Alexandra Flores, Beloit College
Growing up in a big city has its pros and cons, one of the latter being that I have not had a lot of outdoor camping experience. I have slept in a tent a couple times in the past, but not for 5 weeks straight. Before this field school I had some expectations about life lived in a tent. Even though we have not been living at the campsite for long, I have come to realize the errors of my thinking.
I knew bugs were unavoidable, especially when living outside. I had no idea that I was going to be as paranoid about them as I have been for the past week and a half. When I leave my tent for any reason, I do my best to make sure no bugs can get inside it. I have learned that I do not like the possibility of bugs taking up residence with me in my already tight-spaced tent. It would be preferable to not find a group of spiders living in my suitcase after the field school is over.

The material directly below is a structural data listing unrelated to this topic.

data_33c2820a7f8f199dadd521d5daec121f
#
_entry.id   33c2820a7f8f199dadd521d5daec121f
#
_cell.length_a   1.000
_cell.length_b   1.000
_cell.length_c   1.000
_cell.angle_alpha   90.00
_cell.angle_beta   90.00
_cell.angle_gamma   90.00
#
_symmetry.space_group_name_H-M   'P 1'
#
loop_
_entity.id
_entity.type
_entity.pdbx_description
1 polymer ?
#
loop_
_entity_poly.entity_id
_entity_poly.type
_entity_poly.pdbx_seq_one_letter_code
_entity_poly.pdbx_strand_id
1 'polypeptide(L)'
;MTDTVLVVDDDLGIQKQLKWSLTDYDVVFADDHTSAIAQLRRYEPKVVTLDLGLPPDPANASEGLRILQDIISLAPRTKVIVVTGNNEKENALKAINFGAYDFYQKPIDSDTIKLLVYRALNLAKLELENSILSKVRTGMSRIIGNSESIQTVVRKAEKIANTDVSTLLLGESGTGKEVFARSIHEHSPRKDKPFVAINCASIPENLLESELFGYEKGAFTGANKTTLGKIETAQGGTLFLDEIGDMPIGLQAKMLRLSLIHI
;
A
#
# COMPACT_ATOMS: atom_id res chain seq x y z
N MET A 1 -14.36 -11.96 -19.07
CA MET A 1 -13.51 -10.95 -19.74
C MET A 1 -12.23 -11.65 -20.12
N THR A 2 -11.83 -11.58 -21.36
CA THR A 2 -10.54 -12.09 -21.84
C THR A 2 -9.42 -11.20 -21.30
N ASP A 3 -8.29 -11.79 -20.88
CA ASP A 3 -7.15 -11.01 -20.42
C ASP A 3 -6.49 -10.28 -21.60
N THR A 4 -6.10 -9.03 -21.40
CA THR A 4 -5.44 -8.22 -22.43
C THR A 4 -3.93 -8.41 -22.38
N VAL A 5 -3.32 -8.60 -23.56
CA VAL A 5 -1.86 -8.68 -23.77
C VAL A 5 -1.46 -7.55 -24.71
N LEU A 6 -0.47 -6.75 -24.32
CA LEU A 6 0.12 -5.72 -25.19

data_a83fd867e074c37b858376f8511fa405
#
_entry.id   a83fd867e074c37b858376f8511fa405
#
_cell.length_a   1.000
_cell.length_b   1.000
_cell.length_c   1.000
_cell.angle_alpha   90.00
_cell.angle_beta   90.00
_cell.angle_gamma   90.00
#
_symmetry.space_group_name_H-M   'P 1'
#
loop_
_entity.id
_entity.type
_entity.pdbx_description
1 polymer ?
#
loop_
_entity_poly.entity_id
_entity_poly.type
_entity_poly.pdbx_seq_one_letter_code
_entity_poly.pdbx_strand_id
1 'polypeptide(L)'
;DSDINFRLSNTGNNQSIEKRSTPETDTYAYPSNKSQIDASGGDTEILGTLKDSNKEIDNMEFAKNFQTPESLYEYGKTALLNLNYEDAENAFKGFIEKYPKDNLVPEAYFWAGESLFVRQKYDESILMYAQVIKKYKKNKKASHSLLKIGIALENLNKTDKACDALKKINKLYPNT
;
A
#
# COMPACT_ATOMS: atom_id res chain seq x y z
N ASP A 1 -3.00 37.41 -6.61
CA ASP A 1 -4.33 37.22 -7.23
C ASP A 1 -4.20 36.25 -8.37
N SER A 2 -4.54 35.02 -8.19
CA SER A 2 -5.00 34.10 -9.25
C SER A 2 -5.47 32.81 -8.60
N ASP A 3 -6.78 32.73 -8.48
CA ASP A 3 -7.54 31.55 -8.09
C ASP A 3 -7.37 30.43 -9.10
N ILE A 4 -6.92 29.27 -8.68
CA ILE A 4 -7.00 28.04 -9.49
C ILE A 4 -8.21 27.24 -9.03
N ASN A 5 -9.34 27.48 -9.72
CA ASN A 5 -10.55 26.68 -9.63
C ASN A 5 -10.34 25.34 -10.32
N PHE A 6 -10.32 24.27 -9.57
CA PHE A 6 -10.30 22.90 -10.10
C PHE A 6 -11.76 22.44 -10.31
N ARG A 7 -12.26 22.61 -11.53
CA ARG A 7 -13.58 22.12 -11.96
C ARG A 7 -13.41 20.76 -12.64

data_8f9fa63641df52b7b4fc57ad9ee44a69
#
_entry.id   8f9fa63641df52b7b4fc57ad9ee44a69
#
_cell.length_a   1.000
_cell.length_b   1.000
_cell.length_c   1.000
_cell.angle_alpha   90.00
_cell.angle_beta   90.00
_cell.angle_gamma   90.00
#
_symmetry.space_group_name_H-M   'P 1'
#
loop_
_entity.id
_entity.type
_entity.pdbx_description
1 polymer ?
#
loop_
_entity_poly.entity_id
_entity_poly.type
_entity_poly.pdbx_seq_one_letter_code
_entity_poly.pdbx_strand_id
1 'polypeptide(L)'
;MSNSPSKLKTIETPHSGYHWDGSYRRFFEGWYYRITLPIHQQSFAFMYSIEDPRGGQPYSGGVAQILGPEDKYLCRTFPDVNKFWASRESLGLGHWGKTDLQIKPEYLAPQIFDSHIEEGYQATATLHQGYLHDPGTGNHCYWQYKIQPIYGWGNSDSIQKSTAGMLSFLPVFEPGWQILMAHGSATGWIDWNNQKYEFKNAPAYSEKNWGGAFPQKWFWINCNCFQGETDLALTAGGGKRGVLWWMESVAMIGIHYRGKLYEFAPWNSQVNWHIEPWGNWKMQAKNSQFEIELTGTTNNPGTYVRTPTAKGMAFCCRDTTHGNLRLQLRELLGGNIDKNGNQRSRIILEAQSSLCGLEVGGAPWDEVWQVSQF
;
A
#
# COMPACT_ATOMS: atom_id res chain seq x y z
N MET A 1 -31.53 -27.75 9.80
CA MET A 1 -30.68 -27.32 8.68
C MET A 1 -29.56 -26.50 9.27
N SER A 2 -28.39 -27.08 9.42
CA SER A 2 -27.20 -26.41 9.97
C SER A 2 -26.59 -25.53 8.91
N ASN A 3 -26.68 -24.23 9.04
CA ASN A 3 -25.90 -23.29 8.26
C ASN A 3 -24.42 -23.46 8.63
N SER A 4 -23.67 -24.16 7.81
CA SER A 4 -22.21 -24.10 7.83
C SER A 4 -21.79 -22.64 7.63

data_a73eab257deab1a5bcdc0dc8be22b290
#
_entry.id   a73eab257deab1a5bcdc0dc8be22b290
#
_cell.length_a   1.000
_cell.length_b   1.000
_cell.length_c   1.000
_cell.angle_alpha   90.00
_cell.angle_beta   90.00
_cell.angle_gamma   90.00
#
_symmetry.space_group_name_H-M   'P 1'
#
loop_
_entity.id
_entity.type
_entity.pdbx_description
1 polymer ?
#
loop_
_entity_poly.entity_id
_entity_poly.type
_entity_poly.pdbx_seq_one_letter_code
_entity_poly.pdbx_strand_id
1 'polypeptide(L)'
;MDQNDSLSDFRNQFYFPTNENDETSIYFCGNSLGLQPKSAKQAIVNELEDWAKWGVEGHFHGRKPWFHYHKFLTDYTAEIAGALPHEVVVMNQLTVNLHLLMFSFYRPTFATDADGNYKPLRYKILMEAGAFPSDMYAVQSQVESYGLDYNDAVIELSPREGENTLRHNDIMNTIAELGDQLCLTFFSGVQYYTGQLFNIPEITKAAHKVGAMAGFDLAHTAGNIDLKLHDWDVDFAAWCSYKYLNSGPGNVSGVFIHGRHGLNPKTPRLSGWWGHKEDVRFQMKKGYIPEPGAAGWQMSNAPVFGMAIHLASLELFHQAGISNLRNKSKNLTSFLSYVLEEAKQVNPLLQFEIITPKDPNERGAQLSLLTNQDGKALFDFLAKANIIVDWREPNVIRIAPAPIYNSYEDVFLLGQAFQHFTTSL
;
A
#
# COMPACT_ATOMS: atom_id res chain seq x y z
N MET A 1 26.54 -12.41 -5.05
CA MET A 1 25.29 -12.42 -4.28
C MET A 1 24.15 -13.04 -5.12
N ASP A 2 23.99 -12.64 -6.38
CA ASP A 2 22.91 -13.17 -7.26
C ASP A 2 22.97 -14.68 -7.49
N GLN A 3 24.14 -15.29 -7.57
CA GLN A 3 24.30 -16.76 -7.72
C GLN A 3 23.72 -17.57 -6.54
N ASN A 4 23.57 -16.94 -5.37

Dirt is even more unavoidable than the bugs. I was not prepared for the amount of dirt and dust that has started to line my tent’s floor since I set it up. I have yet to find an efficient way to keep my tent at least semi-dirtless. This is something I just have to learn to live with for the next month. It is safe to say that I am going to have a new-found appreciation for my dorm room floor when school starts back up in the fall.
One thing I found to be true for my expectations of living in a tent is that despite its thin polyester walls and dirt, my tent provides me with a personal sanctuary when the day ends. After a long day of excavation or daylong field trips, it is nice to be able to relax in my own space. I am starting to understand that this is what my tent experience is all about. When I get past the superficial worry of bugs and dirt I can start to truly appreciate what is means to live outdoors and not only become closer to nature, but also to myself. I am anxious to see how this experience will have changed me come July.